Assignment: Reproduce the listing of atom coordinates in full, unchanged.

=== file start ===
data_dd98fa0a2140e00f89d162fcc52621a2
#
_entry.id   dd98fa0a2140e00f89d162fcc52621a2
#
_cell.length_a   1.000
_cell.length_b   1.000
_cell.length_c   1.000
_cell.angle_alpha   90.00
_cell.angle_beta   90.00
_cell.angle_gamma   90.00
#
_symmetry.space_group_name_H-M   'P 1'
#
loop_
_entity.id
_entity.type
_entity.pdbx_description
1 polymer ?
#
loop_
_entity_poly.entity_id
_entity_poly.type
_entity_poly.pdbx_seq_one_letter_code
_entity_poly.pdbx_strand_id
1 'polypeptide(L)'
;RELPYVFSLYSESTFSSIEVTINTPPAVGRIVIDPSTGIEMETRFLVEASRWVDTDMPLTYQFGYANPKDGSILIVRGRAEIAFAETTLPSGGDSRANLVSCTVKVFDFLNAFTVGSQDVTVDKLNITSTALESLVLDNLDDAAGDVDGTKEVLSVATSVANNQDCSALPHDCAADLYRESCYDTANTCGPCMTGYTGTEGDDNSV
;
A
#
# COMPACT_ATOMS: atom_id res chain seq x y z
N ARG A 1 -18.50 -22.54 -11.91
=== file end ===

data_dd98fa0a2140e00f89d162fcc52621a2
#
_entry.id   dd98fa0a2140e00f89d162fcc52621a2
#
_cell.length_a   1.000
_cell.length_b   1.000
_cell.length_c   1.000
_cell.angle_alpha   90.00
_cell.angle_beta   90.00
_cell.angle_gamma   90.00
#
_symmetry.space_group_name_H-M   'P 1'
#
loop_
_entity.id
_entity.type
_entity.pdbx_description
1 polymer ?
#
loop_
_entity_poly.entity_id
_entity_poly.type
_entity_poly.pdbx_seq_one_letter_code
_entity_poly.pdbx_strand_id
1 'polypeptide(L)'
;RELPYVFSLYSESTFSSIEVTINTPPAVGRIVIDPSTGIEMETRFLVEASRWVDTDMPLTYQFGYANPKDGSILIVRGRAEIAFAETTLPSGGDSRANLVSCTVKVFDFLNAFTVGSQDVTVDKLNITSTALESLVLDNLDDAAGDVDGTKEVLSVATSVANNQDCSALPHDCAADLYRESCYDTANTCGPCMTGYTGTEGDDNSV
;
A
#
# COMPACT_ATOMS: atom_id res chain seq x y z
N ARG A 1 -18.50 -22.54 -11.91